On Jan. 11, 28-year-old Kevin Ogar, a top CrossFit competitor, severed his spine during the “OC Throwdown” in Orange County, Calif., becoming a paraplegic who will never walk again.
During a snatch lift, he boosted a 240-pound bar over his head in a low squat position, then accidentally inched back slightly and, in what’s being called a freak accident, instead of bailing (getting out from under there ASAP) he dropped the heavy bar onto his upper spine, thereby snapping it in two like a matchstick. (Those with abnormally high pain thresholds can see the accident on YouTube, though I don’t recommend it if you want to keep your breakfast down).
The news brought forth new criticisms of the high-intensity power training method, as well as the cult-like exercise’s loyal legions of fans. It’s far from the first time there’s been trouble related to the popular fitness regime known as CrossFit, though.
What Is CrossFit?
The high-intensity exercise program was founded by former gymnast Greg Glassman in the ’80s. The website CrossFit.com (where followers log on daily for a new workout) launched in 2001 and has been gaining in popularity ever since. The workouts are a mix of bodybuilding, gymnastics and track-and-field moves, and the regimen typically involves a cycle of three workout days, followed by one rest day. One workout, named the Cindy, involves 20 minutes of doing as many circuits of five pull ups, 10 push-ups and 15 squats as you can. Classes last one hour and include a warmup and cooldown, plus the 20-minute workout.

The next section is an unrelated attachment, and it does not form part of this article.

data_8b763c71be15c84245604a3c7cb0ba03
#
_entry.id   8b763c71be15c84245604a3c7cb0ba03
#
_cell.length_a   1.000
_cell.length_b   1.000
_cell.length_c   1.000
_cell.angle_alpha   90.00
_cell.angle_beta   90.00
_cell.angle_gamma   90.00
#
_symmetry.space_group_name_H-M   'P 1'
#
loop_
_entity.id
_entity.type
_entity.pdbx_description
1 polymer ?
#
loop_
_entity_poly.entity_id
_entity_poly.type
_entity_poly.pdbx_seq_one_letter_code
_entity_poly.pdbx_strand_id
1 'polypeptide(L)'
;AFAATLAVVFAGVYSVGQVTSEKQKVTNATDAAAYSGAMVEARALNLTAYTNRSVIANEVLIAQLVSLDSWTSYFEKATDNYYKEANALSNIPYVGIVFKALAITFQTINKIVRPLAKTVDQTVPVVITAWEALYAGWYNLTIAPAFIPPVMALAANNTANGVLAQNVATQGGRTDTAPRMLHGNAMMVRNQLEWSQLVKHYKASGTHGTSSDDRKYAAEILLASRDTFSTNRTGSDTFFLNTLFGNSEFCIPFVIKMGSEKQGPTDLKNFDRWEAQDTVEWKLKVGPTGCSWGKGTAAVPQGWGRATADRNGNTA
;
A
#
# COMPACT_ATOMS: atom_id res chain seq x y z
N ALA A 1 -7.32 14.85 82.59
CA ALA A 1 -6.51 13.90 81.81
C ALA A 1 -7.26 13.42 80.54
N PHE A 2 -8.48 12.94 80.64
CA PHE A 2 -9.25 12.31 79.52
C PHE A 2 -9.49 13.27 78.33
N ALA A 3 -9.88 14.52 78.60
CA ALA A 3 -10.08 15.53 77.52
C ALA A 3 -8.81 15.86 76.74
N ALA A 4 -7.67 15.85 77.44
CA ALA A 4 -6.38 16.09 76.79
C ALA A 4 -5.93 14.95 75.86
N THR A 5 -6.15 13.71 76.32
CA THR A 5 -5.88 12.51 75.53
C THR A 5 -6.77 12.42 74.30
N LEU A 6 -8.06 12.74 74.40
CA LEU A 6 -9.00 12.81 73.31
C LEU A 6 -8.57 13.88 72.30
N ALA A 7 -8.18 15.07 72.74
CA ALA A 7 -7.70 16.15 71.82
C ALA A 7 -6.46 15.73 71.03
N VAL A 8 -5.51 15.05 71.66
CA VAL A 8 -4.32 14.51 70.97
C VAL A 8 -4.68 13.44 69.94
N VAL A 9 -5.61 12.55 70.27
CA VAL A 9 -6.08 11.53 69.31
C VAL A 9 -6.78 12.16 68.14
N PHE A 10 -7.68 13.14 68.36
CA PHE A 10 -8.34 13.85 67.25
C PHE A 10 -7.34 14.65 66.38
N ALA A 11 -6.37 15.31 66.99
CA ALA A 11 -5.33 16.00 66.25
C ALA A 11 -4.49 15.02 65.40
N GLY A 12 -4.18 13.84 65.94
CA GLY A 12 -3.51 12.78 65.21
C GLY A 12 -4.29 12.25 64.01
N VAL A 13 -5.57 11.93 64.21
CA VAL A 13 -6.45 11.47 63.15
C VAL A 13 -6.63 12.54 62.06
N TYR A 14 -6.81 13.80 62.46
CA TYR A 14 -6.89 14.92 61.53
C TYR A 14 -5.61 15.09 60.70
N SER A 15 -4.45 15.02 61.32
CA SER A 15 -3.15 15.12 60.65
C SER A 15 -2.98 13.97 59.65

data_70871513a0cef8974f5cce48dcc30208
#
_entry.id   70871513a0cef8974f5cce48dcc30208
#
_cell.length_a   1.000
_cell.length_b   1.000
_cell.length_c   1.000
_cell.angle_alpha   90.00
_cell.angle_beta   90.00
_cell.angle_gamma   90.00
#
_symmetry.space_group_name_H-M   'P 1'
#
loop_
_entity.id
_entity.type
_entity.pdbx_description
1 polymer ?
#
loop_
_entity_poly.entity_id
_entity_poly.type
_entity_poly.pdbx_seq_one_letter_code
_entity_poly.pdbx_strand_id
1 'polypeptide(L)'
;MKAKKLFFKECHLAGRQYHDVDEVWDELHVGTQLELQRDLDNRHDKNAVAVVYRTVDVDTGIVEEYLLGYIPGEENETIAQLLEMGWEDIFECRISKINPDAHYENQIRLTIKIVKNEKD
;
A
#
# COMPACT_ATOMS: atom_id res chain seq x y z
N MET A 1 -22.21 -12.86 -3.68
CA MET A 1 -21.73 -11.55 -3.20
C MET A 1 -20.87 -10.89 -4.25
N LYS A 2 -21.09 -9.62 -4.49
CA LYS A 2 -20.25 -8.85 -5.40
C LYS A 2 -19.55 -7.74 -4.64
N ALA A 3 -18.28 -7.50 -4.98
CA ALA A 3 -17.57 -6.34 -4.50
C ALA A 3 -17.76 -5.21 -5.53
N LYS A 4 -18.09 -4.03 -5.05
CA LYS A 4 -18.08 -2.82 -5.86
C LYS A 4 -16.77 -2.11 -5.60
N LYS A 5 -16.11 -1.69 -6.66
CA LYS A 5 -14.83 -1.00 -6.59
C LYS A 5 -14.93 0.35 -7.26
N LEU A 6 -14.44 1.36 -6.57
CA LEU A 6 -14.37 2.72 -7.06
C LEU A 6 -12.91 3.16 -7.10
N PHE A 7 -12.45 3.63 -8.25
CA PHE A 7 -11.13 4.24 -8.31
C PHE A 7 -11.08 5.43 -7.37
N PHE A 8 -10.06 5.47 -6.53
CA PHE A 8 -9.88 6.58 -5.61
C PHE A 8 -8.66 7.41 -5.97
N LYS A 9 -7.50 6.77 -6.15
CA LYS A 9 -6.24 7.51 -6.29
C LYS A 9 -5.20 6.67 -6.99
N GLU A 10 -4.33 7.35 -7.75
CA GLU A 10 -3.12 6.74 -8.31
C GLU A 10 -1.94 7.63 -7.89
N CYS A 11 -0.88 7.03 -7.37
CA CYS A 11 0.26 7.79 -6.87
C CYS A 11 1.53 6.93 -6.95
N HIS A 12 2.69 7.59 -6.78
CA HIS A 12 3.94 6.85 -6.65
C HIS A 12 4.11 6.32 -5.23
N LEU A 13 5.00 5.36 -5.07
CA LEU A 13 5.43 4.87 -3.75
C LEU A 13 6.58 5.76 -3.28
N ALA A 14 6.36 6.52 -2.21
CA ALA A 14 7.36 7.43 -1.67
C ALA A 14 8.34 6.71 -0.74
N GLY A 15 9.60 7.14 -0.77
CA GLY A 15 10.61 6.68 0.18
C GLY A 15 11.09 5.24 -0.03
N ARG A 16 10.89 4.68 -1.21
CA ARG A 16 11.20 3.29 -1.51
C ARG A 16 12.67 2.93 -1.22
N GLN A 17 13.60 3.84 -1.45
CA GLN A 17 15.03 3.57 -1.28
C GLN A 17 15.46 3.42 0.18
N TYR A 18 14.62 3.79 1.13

CrossFit has become controversial for what some exercise experts say is a misplaced overemphasis on speed and weight instead of on proper form and technique. Moreover, while the workouts can be dialed up or down in intensity, depending on fitness level and ability, the workouts themselves are the same for all. Still, by the end of 2012, some 5,000 CrossFit gyms had opened worldwide.
A History of Concerns
As early as 2005, reports of severe injuries related to CrossFit workouts surfaced. A New York Times article told the story of a 38-year-old who ended up in the emergency room after his first CrossFit session (a half hour of 50 fast reps swinging a 44-pound steel ball through legs and overhead). His diagnosis? Rhabdomyolysis, a condition whereby muscles disintegrate and enter the bloodstream, thereby poisoning the kidneys. The man spent six days in intensive care.